And aspirin's possible side effects -- notably the higher risk of bleeding episodes -- need to be taken into account when considering its use, they added.
"Expert committees that develop clinical guidelines will consider the totality of evidence about aspirin's risks and benefits when guidelines for aspirin use are next updated," said lead researcher Eric Jacobs, the society's strategic director of pharmacoepidemiology.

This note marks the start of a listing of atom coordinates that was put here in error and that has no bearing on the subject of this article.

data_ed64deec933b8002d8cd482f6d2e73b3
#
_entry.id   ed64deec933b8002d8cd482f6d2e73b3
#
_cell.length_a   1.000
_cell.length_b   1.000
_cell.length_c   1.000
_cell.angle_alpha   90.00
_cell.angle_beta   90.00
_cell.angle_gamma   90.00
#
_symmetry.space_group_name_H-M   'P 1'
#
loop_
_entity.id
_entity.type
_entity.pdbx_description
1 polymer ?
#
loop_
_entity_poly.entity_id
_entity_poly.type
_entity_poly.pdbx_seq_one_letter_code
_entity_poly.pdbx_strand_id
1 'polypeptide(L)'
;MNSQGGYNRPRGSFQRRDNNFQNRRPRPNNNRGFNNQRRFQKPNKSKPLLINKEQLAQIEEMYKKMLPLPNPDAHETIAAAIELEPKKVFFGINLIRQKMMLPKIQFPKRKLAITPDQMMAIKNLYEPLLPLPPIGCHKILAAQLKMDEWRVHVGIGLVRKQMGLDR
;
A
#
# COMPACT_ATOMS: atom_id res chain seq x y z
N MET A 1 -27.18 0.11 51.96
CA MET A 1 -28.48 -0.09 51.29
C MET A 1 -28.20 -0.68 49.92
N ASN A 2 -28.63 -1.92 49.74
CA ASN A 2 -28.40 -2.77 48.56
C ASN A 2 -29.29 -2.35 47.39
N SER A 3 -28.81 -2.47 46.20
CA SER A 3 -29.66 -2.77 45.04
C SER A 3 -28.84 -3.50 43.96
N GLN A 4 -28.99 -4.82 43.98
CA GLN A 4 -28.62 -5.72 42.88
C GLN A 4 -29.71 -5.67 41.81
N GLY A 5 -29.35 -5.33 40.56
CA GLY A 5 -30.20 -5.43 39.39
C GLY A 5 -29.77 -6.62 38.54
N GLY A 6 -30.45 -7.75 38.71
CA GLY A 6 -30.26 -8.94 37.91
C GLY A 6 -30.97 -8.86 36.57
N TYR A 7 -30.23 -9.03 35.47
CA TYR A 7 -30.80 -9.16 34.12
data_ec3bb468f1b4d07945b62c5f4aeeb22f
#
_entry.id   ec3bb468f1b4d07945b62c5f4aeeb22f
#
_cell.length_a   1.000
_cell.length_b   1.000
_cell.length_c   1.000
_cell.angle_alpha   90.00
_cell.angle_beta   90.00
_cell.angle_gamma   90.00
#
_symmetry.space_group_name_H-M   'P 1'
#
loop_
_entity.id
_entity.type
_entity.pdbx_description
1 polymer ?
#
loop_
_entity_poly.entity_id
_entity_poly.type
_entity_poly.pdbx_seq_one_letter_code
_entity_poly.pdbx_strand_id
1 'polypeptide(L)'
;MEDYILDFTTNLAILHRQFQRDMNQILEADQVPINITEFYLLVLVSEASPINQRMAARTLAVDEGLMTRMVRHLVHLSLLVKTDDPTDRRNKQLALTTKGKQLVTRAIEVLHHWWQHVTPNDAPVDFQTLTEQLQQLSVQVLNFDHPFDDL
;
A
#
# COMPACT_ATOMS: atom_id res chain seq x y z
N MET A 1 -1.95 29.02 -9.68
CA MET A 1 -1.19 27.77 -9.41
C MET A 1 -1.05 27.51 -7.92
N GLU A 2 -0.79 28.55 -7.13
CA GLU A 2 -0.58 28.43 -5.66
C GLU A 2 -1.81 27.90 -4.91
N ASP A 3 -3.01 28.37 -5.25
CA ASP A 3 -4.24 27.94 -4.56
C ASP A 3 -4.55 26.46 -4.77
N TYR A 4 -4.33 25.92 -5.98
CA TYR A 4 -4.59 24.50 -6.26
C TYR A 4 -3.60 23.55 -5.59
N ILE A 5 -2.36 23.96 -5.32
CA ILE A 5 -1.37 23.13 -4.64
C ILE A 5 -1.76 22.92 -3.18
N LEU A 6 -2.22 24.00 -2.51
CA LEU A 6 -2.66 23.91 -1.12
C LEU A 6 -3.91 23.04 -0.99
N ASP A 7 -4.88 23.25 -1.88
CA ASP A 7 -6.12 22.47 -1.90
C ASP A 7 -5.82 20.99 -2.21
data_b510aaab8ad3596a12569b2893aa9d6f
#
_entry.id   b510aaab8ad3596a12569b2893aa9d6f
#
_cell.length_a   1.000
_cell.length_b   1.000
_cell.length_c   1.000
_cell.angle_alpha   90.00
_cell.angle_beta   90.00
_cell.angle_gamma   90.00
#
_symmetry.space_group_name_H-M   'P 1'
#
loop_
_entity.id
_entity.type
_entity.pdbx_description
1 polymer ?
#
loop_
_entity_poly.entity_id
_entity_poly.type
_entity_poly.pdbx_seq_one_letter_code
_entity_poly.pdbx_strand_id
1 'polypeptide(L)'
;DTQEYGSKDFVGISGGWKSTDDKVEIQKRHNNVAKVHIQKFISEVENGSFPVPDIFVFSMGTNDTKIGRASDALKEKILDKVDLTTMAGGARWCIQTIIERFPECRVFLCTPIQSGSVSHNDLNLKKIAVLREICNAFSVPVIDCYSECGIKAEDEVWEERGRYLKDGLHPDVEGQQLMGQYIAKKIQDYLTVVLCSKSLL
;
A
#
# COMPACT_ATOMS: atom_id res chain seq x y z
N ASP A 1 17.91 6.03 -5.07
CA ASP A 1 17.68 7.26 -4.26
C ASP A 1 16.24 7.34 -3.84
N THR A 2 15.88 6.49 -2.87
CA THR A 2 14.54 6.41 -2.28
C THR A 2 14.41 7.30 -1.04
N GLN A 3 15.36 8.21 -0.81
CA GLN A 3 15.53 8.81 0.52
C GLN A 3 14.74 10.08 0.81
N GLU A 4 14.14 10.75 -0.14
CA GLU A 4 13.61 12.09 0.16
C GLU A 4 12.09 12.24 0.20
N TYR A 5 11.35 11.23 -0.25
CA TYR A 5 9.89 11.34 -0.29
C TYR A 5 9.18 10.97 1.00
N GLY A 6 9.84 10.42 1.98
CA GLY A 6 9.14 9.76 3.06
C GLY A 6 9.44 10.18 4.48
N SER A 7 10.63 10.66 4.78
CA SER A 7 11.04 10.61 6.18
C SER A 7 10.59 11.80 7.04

Jacobs said, until there are new guidelines, he doesn't recommend taking aspirin for cancer prevention.
"Although recent evidence about aspirin use and cancer is encouraging, it is still premature to recommend people start taking aspirin specifically to prevent cancer," he said.
Even low-dose aspirin can substantially increase the risk of serious gastrointestinal bleeding, Jacobs pointed out.